We need to have conversations with our kids, our friends, our sexual partners about what we should and shouldn't expect from sex and how we should consume it.  This program is simultaneously a lobotomised and sanitised approach to sex.  I suppose it is too much of me to expect the actual act to be broadcast, but there is something peculiarly British about televising two people shagging, but only behind a screen, in a soundproof booth.  It's going to take a very restrained sound engineer not to play the Benny Hill theme tune over the top of the whole charade.

Now we've let this onto our televisions, we have to ask what's going to come next?  I don't want to sound like a Daily Mail prude, but some of the fun of sex is working out what does and doesn't work for you and your lover together. I imagine in the days before steamy HBO sex scenes people just had to get out their slide-rules and protractors and fastidiously apply them their stolen copy of Razzle in order to work out what the correct approach was in the bedroom.  Now we have movies, TV shows and even ex-child popstars suggesting ways to get our rocks off.  What no-one wants to hear after a particularly successful session of acrobatic fluid-transfer is the exchange: "Wow, where did you learn to do THAT?", "Oh, on a roundtable discussion group with Judy Finnegan."  I'm all for sex education when it comes to contraception and good health, all for knowing the biological and anatomic mechanics, but when it actually comes to the practice of sex, I think trial and error with consenting adults is still the best way to go, not passively watching it on the gogglebox.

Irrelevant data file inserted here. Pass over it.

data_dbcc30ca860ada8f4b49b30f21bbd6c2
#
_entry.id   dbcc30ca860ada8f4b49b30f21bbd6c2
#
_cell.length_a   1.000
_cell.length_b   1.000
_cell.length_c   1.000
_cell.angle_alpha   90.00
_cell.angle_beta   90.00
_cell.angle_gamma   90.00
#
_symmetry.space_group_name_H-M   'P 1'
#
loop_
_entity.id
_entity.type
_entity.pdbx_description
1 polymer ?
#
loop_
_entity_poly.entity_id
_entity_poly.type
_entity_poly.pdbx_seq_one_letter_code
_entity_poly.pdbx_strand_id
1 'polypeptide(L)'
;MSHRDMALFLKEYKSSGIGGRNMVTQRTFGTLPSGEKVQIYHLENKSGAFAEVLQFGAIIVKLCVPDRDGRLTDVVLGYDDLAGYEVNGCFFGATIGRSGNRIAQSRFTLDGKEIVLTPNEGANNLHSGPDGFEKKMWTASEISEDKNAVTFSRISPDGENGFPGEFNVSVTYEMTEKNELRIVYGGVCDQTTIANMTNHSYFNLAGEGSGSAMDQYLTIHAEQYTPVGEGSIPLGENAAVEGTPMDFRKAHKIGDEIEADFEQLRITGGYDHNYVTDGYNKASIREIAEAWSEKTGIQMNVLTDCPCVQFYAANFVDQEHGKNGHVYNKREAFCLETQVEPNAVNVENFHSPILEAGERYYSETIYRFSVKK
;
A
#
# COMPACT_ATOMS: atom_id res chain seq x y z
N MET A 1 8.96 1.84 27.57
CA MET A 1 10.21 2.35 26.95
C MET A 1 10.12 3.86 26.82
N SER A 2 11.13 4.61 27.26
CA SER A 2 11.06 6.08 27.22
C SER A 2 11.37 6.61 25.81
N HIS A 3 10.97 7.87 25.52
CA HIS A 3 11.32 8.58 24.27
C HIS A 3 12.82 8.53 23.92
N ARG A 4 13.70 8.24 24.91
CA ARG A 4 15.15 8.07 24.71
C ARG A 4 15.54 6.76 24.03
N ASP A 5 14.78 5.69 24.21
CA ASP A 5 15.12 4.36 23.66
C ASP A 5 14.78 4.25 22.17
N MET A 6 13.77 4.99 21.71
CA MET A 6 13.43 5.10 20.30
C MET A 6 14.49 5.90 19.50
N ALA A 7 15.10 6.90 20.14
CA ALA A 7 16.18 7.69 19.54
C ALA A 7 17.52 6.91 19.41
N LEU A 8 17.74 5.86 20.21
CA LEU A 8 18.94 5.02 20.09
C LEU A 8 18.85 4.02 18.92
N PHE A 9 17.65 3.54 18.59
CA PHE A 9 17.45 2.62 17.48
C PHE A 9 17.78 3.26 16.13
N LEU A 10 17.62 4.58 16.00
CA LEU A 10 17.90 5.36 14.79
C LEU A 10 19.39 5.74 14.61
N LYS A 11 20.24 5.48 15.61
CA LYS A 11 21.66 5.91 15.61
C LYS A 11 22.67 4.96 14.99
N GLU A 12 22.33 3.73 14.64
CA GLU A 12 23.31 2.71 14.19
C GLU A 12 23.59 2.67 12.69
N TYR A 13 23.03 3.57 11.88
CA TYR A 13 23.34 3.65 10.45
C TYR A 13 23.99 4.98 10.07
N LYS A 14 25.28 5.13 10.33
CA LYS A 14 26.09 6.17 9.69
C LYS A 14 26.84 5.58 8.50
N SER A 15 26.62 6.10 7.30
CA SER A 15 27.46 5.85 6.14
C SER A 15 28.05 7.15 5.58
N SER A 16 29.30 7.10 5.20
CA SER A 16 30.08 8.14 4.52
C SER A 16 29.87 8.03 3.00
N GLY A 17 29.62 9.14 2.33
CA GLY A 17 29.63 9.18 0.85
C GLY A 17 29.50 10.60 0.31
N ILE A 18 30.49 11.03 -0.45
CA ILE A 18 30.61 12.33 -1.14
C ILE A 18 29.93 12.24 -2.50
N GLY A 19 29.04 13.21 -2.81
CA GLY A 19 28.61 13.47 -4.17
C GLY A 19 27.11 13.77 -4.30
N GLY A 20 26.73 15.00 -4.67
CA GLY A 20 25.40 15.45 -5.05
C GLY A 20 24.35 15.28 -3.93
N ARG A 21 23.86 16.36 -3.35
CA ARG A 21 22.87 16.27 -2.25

We do need to talk about this more, but not on bullshit Channel Four programs.  What else is the leading purveyor of pseudo-psychology programs going to parade in a thinly-veiled excuse to get ratings?  Murder Cage with Davina McCall: three couples enter a sealed room, have an argument and one member bludgeons the other to death with a blunt instrument so we can really get to grips with the dynamics of domestic abuse.  Drug Overdose: Smacktalk, Romanian Premier League Bear-Bating, Paedophilia: Live.  The gate is now open and I will never be shocked again at what dystopian horseshit makes it on to our TV screens, masquerading as mature broadcasting.  Turn on, tune in and welcome to the Colosseum. 

Sunday, 15 September 2013

Viva La Paddington